Photo: Gerardo Mora (Getty)

Senate Democrats have begun taking steps to investigate whether Donald Trump’s “Winter White House” at Mar-a-Lago presents a national security risk, after a Chinese national allegedly lied her way into the president’s palatial estate, only to be caught with a bag full of electronics, including a thumb drive containing malware.

In a letter obtained by the Washington Post and addressed to FBI Director Christopher Wray, a group of high ranking Democratic Senators write that the “incident raises very serious questions regarding security vulnerabilities at Mar-a-Lago, which foreign intelligence services have reportedly targeted.”

According to a criminal complaint filed earlier this week, the Secret Service alleges that Yujing Zhang talked her way into Trump’s club, initially claiming to be there to use the pool, before telling an employee she was looking for a “United Nations Chinese American Association” event—which didn’t exist. After she’d been arrested and detained, Zhang:

...claimed her Chinese friend “Charles’’ told her to travel from Shanghai, China to Palm Beach, Florida to attend this event and attempt to speak with a members of the President’s family about Chinese and American foreign economic relations.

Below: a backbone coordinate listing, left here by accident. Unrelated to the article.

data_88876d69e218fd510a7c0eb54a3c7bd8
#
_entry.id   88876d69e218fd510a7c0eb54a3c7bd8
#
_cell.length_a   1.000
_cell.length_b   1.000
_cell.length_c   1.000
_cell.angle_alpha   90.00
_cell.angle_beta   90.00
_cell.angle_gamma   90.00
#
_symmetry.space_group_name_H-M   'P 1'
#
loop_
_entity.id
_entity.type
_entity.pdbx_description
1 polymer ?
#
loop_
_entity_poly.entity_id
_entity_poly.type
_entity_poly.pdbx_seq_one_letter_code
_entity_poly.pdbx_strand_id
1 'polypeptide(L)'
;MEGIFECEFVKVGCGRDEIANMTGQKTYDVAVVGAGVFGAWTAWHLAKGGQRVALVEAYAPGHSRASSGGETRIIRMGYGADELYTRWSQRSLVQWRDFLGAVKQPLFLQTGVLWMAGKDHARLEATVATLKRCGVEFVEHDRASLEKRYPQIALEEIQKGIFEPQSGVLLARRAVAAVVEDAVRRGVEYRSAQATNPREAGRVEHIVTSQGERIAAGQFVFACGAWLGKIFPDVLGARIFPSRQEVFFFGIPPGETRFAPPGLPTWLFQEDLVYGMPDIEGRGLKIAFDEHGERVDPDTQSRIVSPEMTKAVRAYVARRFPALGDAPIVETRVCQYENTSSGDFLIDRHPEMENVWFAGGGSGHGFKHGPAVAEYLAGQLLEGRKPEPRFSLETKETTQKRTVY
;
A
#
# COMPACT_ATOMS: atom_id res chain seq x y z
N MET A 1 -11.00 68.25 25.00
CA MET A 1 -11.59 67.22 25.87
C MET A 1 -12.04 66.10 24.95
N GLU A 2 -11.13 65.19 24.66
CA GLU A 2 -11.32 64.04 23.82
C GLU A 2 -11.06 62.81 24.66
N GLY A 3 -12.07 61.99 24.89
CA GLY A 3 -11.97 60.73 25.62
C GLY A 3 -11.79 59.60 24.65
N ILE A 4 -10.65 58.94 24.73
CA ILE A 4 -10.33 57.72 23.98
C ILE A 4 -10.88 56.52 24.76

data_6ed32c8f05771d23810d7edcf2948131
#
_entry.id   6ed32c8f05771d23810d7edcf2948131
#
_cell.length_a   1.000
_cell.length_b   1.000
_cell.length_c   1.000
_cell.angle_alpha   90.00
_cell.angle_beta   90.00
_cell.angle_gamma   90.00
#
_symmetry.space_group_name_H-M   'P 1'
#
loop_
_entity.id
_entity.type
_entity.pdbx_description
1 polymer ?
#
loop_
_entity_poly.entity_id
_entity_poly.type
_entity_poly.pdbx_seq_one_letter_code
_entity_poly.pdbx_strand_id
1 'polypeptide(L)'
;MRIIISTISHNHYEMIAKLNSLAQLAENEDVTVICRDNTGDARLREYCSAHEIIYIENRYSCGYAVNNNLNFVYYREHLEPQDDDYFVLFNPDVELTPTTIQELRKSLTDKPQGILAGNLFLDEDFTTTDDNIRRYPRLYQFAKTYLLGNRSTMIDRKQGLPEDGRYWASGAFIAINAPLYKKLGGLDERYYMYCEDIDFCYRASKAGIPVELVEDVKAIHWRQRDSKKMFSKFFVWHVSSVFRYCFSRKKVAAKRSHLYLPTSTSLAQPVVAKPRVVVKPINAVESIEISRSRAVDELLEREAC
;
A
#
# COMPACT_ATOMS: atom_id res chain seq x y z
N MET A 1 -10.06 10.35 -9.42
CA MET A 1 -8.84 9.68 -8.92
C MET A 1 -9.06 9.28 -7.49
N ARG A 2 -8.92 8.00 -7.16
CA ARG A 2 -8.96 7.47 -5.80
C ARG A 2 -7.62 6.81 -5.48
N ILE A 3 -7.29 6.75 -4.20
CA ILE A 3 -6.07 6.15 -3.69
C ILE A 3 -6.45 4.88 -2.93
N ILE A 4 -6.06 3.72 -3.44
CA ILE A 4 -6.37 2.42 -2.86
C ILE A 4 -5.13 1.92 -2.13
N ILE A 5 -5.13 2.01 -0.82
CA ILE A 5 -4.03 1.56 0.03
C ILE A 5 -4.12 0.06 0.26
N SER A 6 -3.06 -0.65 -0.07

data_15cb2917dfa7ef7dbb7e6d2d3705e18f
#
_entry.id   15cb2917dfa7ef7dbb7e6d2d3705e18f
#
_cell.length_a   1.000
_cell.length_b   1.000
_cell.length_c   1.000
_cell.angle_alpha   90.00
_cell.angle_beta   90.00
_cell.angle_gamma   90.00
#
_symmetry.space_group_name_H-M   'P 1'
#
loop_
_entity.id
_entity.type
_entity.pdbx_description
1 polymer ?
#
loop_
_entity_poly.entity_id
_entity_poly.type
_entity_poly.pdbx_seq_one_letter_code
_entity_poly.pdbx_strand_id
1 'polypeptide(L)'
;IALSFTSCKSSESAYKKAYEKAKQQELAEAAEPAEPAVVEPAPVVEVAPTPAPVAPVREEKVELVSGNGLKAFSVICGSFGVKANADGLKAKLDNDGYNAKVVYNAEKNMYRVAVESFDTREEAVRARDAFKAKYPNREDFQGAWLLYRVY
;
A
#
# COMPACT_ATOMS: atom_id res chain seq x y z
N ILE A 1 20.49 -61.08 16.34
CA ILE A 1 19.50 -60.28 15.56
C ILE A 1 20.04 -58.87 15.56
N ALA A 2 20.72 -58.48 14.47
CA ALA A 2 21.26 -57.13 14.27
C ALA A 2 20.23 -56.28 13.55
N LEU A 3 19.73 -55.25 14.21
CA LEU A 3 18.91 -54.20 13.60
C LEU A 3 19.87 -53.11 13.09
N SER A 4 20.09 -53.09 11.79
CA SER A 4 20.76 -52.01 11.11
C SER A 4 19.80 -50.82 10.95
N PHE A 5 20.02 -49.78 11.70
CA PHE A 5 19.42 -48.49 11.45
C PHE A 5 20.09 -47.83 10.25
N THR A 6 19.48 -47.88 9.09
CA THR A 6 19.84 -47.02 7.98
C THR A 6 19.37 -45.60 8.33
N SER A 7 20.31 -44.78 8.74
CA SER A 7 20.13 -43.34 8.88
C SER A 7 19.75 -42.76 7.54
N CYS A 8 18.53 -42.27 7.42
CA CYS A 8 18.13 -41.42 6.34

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Notably, Zhang was caught carrying four cell phones, a laptop, an external hard drive, and a flash drive which the Secret Service said “contained malicious malware.”

This incident is just the latest one to has called the security at Mar-a-Lago into question; in 2017, random club members were on hand to watch—and take pictures of—Trump and Japanese Prime Minister react in real-time to a North Korean launch of a Pukguksong-2 intercontinental ballistic missile. Members have also been able to take chummy photographs with the man tasked with carrying the president’s “nuclear football,” which contains the launch codes for America’s atomic weaponry.

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For its part, the Secret Service has been perfectly willing to throw Mar-a-Lago’s private staff under the bus, saying in a statement released Tuesday that “the Secret Service does not determine who is invited or welcome at Mar-a-Lago; this is the responsibility of the host entity.”

I have reached out to the Department of Justice for its comment on the Senate Democrats’ letter, and will update this story if they respond.

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In the meantime, security risk or not, President Trump will almost certainly continue to frequent Mar a Lago, where he can glad-hand with sketchy donors and delegate official government policy decisions to his rich private sector pals.